Peru divided over 1997 Japan embassy siege

New evidence into 1997 siege of Japan's embassy renews controversy over hostage-takers deaths.

    Fifteen years after the Peruvian army stormed the Japanese embassy in Lima to rescue 72 hostages, the circumstances around the event still proves divisive.

    For nearly five months, fighters from the Tupac Amaru Revolutionary Movement had held dozens hostage in the Japanese embassy following a party attended by politicians, judges, and foreign diplomats.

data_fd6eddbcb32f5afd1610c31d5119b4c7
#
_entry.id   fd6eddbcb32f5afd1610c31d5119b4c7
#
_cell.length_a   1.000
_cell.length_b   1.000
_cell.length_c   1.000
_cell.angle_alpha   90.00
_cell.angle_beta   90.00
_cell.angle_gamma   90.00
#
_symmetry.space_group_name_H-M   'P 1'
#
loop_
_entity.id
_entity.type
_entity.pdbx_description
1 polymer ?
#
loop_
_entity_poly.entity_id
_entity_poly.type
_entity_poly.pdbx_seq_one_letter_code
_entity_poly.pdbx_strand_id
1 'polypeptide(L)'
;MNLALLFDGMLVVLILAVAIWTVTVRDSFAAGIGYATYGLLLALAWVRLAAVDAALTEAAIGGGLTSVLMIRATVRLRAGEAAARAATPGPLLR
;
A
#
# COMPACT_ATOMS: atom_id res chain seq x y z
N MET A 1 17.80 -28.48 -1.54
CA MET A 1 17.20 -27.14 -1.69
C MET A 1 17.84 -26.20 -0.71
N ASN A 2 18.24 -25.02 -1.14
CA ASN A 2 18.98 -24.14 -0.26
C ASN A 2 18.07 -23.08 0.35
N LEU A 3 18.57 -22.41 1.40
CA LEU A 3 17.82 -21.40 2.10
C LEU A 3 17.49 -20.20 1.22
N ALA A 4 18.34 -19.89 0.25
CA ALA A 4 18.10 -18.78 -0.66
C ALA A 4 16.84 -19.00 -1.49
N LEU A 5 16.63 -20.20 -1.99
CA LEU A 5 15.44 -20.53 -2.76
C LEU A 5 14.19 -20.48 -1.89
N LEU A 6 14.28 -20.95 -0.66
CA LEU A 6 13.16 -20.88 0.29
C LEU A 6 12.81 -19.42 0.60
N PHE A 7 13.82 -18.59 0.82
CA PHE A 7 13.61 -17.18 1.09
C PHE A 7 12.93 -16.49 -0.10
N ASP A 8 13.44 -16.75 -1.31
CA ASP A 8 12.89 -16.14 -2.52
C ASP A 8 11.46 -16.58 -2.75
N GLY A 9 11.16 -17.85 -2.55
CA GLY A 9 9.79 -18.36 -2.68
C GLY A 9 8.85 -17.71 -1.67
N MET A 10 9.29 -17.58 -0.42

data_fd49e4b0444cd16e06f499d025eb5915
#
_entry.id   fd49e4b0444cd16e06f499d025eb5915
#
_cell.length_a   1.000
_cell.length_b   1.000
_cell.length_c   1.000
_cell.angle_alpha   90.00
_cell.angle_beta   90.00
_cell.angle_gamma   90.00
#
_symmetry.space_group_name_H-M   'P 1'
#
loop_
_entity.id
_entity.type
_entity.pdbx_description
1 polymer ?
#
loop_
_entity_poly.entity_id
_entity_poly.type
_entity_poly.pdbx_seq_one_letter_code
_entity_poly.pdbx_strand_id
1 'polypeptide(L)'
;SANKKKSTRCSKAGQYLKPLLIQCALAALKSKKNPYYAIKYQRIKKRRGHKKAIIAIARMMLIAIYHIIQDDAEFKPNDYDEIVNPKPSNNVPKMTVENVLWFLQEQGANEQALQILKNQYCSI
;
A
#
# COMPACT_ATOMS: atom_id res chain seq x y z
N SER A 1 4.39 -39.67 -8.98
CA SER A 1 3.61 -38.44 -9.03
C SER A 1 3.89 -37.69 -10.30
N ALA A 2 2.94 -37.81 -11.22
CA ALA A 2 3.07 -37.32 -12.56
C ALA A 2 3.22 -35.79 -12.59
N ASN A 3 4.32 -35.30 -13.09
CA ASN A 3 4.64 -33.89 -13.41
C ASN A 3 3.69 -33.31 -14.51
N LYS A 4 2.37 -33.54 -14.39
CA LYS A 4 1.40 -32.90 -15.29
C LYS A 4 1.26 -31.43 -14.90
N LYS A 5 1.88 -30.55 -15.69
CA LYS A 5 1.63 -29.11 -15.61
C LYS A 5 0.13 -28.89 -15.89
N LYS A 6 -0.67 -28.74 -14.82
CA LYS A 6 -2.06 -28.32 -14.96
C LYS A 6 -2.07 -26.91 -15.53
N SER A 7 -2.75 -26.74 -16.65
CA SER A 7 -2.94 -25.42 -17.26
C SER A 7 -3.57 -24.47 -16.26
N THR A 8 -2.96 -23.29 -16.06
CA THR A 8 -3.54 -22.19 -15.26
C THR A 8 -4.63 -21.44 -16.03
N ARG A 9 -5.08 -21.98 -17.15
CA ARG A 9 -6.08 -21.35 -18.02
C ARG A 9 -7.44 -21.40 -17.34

Since the 1997 raid that killed hostage-takers, however, there have been ongoing questions over the nature of the deaths of the 14 fighters in the embassy at the time.

    In particular, the death of Eduardo Cruz, known as "Comrade Tito" left some asking if he and two other fighters had been killed in combat during the siege, or captured and later murdered?

    New evidence has reignited the decade-old controversy.

    Al Jazeera's Mariana Sanchez reports from Lima.

    SOURCE: Al Jazeera


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